THE DEAD DON’T DIE [3 stars]

OMG. What a waste of time. Cameos. Weak jokes by Bill. Everybody dies. Typical zombies movie only worse. It was trying to be funny. Put a stake in this one. Walk away. Bad. Bad. Bad.

ANNA [5 stars]

Good. Spy movie where a super-model gets the bad guys. Okay, maybe unrealistic in every way. But the movie had a good pace, kept me interested and the Anna is, well, hot.

MEN IN BLACK: INTERNATIONAL [5 stars]

A lot of people didn’t like this one. I guess that’s why I didn’t think it was bad. It was okay, watchable and … shrug.

SHAFT [6 stars]

Its got Samuel L. Jackson bringing the attitude. He’s so good, and lifts this average installment in the series. The original Shaft is the grandfather. And Sam’s kid is, well, “violence averse”, but Samuel brings him up to speed in the family business – a$$ kicking bad guys. Fun movie. No masterpiece though.

DARK PHOENIX [6 stars]

Really didn’t get a lot of press; so I didn’t know it was coming up. In the Marvel X-Men series. Men? Well, or course, this is a woman-driven hero. Or is she the nemesis? I enjoyed discovering who these character are. After years (decade really) of Avengers, the X Men story seems to have slipped away. Thing was a good movie, but who really cares. Where’s Ironman, etc.? Not here.

MA [4 stars]

My, my, my. Crazy story but decent. Didn’t know what to expect. Watchable. Forgettable too. But not the worst thing I’ve seen.

GODZILLA: KING OF THE MONSTERS [3 stars]

I may be a little harsh in my grade, but I just didn’t like it and I don’t care at all about Godzilla. What was the point here? Why do we care? Good special effects though. 3 stars for that.

JOHN WICK: CHAPTER 3 [6 stars]

And you wonder why there is such violence in society? Wonder no more after you see guns, violence and carnage glorified. Hey, Hollywood? Hello? But this one gave me heart palpitations. Pure adrenaline. And, yes, I enjoyed it. But I don’t own a gun.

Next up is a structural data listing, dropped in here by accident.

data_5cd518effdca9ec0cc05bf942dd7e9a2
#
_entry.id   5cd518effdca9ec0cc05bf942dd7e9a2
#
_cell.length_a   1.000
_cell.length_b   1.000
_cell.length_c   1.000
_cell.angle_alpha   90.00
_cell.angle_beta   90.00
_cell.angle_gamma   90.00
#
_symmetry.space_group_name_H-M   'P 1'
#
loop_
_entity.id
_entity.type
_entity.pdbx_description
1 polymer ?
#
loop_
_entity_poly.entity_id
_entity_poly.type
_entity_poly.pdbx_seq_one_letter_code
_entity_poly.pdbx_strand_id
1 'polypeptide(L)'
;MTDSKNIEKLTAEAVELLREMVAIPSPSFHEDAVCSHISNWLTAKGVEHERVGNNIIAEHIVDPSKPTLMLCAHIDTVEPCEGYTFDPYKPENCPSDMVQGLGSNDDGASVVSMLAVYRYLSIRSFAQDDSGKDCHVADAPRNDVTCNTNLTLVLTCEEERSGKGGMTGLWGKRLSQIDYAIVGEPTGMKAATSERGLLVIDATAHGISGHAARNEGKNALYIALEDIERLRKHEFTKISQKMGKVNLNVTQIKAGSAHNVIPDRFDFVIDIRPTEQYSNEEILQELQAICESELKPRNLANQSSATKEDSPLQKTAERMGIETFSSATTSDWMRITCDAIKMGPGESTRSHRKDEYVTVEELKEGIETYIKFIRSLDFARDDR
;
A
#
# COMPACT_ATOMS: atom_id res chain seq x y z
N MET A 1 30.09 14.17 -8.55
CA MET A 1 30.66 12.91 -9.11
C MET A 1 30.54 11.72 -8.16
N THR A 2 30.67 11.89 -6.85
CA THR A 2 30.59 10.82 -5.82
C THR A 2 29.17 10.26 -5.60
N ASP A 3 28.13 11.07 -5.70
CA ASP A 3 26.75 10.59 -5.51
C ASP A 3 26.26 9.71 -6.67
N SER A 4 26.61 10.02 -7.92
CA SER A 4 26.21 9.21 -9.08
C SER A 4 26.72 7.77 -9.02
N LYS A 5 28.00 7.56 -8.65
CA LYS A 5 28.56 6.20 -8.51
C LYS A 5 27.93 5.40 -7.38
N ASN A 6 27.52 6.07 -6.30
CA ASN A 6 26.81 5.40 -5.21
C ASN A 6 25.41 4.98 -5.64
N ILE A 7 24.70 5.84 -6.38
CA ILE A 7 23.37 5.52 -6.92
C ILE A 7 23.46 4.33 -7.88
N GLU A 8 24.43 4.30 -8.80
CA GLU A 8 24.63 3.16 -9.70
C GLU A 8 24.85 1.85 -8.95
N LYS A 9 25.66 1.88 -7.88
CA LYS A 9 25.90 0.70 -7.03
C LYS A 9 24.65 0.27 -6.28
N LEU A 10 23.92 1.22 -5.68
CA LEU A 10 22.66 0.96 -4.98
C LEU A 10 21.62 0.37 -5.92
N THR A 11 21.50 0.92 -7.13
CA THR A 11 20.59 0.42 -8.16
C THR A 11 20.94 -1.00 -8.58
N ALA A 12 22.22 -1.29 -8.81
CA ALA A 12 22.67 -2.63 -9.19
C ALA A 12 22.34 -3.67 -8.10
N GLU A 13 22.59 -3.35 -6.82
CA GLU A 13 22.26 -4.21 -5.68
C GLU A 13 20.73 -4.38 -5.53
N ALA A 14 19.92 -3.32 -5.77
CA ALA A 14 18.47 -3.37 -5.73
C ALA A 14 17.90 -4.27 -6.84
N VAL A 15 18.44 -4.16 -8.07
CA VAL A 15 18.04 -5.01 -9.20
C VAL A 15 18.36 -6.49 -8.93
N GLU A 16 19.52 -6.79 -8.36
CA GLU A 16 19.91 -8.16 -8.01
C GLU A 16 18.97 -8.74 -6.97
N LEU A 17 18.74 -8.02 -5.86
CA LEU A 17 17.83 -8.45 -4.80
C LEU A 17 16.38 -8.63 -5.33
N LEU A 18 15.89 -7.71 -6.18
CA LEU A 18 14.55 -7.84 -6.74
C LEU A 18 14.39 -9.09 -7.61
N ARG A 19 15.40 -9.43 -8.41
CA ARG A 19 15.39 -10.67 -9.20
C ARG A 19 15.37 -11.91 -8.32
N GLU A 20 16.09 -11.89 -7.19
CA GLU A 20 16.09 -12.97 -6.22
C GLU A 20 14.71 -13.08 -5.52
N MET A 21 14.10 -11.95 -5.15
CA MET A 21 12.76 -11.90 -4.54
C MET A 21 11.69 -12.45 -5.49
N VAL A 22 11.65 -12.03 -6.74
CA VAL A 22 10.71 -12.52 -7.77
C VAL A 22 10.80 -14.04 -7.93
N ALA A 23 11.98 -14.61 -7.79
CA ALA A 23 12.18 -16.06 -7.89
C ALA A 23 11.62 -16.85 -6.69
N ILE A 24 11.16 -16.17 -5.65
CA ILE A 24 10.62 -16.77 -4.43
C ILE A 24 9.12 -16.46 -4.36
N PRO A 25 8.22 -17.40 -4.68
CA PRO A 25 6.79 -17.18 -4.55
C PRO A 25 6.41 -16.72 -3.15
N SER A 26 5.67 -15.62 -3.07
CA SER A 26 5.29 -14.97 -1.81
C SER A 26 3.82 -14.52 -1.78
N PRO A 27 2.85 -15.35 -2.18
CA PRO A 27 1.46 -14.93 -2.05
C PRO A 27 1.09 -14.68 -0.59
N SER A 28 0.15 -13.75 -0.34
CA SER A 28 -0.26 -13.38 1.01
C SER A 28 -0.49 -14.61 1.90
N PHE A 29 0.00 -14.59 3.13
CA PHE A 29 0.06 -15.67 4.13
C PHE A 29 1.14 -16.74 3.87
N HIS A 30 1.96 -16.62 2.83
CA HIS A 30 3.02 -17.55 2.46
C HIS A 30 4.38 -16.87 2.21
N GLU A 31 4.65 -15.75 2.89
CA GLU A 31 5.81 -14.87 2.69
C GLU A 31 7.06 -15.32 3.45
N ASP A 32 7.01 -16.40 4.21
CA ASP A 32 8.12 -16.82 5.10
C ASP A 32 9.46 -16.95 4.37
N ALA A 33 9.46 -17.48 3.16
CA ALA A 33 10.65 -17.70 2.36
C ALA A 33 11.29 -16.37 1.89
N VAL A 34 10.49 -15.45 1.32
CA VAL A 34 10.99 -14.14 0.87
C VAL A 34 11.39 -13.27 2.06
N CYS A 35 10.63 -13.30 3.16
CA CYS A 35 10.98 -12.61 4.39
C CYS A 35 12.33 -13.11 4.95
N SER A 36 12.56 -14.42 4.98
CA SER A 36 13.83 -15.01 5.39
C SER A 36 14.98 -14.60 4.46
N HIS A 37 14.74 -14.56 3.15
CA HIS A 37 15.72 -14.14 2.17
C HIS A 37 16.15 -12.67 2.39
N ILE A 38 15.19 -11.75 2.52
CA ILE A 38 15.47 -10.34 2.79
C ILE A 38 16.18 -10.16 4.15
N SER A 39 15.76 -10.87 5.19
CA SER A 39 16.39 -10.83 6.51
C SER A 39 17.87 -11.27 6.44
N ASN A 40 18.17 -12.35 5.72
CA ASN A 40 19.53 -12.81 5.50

ROCKET MAN [4 stars]

I love Elton John music. And this movie, of course, was satisfying to listen to. But, I’ll be honest, the story made me cringe a little. I’m not the target audience for this one. I’ll stick to Spotify for my Elton John fix.

THE HUSTLE [3 stars]

Oh wow. So bad. Embarrassing. I’m a Rebel Wilson fan, but this one didn’t work. Pairing her with Anne Hathaway. Zero chemistry on top of lameness in everyway. Aptly named move; I was hustled in seeing this. $8? Sure, here you go. You’re welcome.

POMS [4 stars]

Complete waste of a talented cast. They did what they could with this tur…key. Man, I never want to end up in a retirement village. Just a sad story.

 

 

What Is? Defining Financial Terms and Concepts: Financial Ratio Analysis

LEVERAGE RATIOS:

Businesses use debt to finance operations. Financial leverage ratios measure the extent to its use. More leverage becomes problematic in a business downturn if profitability (or operating losses) are not sufficient to cover debt servicing requirements (periodic repayments of the debt and loan agreement covenants).

It is a risk to carry too much debt. However, the use of debt can act as an earnings accelerator when times are good. In addition, financing operations with debt preserves the use of the company’s ownership equity, which is an important consideration to shareholders and the value of their shares in the business.

Some well-known ratios:

  • Debt to Equity = [Total Liabilities] / [Shareholders’ Equity]
    • Generally, a ratio greater than two is considered risky to investors in the stock, and to lenders; but this varies by industry.
  • Debt to Capital = [Total Liabilities] / [Total Liabilities + Shareholders’ Equity]
    •  Measures the % of debt in the company’s capital structure.
    •  Operating leases are capitalized and counted as debt, and preferred shares and minority interest are counted in equity to get a complete picture of the company’s leverage.
  • Degree of Financial Leverage = [% Change in EPS] / [% Change in EBIT]
    •  EPS = (Net) Earnings Per Share
    •  EBIT = Earnings Before Interest and Taxes (generally, operating earnings)
    •  Measures the sensitivity of EPS to operating earnings, which is affected by the use of leverage.
  •  Debt to EBITDA = [Total Debt] / EBITDA
    •  EBITDA = Earnings Before Interest, Taxes, Depreciation and Amortization
    •  EBITDA is a measure of cash generated by the business which is available to pay the debt servicing requirements.
    •  Banks often use this measurement (and set specific targets) in the loan agreement (called covenants) with the company.
    • The higher this ratio, the greater the risk to the lender. So it is watched and is important in banking.

LIQUIDITY RATIOS: